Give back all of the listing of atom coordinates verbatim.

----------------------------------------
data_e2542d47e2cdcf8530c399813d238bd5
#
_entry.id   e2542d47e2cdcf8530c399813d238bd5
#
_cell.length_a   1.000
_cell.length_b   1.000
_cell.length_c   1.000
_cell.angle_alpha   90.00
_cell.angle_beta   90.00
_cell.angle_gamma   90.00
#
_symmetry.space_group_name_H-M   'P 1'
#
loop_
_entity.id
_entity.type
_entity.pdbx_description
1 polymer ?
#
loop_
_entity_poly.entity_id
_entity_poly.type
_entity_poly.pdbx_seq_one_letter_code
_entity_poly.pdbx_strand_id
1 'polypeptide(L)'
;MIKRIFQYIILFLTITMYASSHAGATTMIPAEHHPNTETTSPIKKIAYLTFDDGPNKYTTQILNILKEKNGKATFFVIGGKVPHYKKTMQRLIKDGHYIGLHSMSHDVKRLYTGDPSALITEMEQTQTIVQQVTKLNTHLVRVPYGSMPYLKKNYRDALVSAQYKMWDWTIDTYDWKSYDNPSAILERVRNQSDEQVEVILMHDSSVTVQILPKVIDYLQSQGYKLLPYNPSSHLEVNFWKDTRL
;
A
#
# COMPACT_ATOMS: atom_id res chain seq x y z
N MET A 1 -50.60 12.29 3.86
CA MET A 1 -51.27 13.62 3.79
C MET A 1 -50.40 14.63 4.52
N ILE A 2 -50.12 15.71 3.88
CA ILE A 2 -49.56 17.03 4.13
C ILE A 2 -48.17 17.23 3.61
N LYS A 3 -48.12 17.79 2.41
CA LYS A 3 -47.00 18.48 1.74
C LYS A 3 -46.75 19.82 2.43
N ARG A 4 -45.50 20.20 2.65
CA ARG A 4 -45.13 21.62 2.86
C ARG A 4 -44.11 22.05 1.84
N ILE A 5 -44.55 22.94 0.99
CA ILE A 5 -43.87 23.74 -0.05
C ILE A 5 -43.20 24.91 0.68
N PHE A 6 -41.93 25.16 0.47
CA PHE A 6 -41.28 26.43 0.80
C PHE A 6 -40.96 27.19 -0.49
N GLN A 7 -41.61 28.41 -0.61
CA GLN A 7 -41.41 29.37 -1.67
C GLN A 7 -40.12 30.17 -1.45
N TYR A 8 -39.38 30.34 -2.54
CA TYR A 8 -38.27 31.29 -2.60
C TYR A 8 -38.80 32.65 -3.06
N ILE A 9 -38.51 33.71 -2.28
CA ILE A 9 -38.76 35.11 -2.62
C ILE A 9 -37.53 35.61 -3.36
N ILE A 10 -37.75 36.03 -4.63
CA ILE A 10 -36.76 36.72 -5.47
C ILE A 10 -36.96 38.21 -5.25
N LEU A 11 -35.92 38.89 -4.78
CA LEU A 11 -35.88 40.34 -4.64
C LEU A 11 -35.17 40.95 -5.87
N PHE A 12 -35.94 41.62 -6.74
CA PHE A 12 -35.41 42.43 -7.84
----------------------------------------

data_e2542d47e2cdcf8530c399813d238bd5
#
_entry.id   e2542d47e2cdcf8530c399813d238bd5
#
_cell.length_a   1.000
_cell.length_b   1.000
_cell.length_c   1.000
_cell.angle_alpha   90.00
_cell.angle_beta   90.00
_cell.angle_gamma   90.00
#
_symmetry.space_group_name_H-M   'P 1'
#
loop_
_entity.id
_entity.type
_entity.pdbx_description
1 polymer ?
#
loop_
_entity_poly.entity_id
_entity_poly.type
_entity_poly.pdbx_seq_one_letter_code
_entity_poly.pdbx_strand_id
1 'polypeptide(L)'
;MIKRIFQYIILFLTITMYASSHAGATTMIPAEHHPNTETTSPIKKIAYLTFDDGPNKYTTQILNILKEKNGKATFFVIGGKVPHYKKTMQRLIKDGHYIGLHSMSHDVKRLYTGDPSALITEMEQTQTIVQQVTKLNTHLVRVPYGSMPYLKKNYRDALVSAQYKMWDWTIDTYDWKSYDNPSAILERVRNQSDEQVEVILMHDSSVTVQILPKVIDYLQSQGYKLLPYNPSSHLEVNFWKDTRL
;
A
#
# COMPACT_ATOMS: atom_id res chain seq x y z
N MET A 1 -50.60 12.29 3.86
CA MET A 1 -51.27 13.62 3.79
C MET A 1 -50.40 14.63 4.52
N ILE A 2 -50.12 15.71 3.88
CA ILE A 2 -49.56 17.03 4.13
C ILE A 2 -48.17 17.23 3.61
N LYS A 3 -48.12 17.79 2.41
CA LYS A 3 -47.00 18.48 1.74
C LYS A 3 -46.75 19.82 2.43
N ARG A 4 -45.50 20.20 2.65
CA ARG A 4 -45.13 21.62 2.86
C ARG A 4 -44.11 22.05 1.84
N ILE A 5 -44.55 22.94 0.99
CA ILE A 5 -43.87 23.74 -0.05
C ILE A 5 -43.20 24.91 0.68
N PHE A 6 -41.93 25.16 0.47
CA PHE A 6 -41.28 26.43 0.80
C PHE A 6 -40.96 27.19 -0.49
N GLN A 7 -41.61 28.41 -0.61
CA GLN A 7 -41.41 29.37 -1.67
C GLN A 7 -40.12 30.17 -1.45
N TYR A 8 -39.38 30.34 -2.54
CA TYR A 8 -38.27 31.29 -2.60
C TYR A 8 -38.80 32.65 -3.06
N ILE A 9 -38.51 33.71 -2.28
CA ILE A 9 -38.76 35.11 -2.62
C ILE A 9 -37.53 35.61 -3.36
N ILE A 10 -37.75 36.03 -4.63
CA ILE A 10 -36.76 36.72 -5.47
C ILE A 10 -36.96 38.21 -5.25
N LEU A 11 -35.92 38.89 -4.78
CA LEU A 11 -35.88 40.34 -4.64
C LEU A 11 -35.17 40.95 -5.87
N PHE A 12 -35.94 41.62 -6.74
CA PHE A 12 -35.41 42.43 -7.84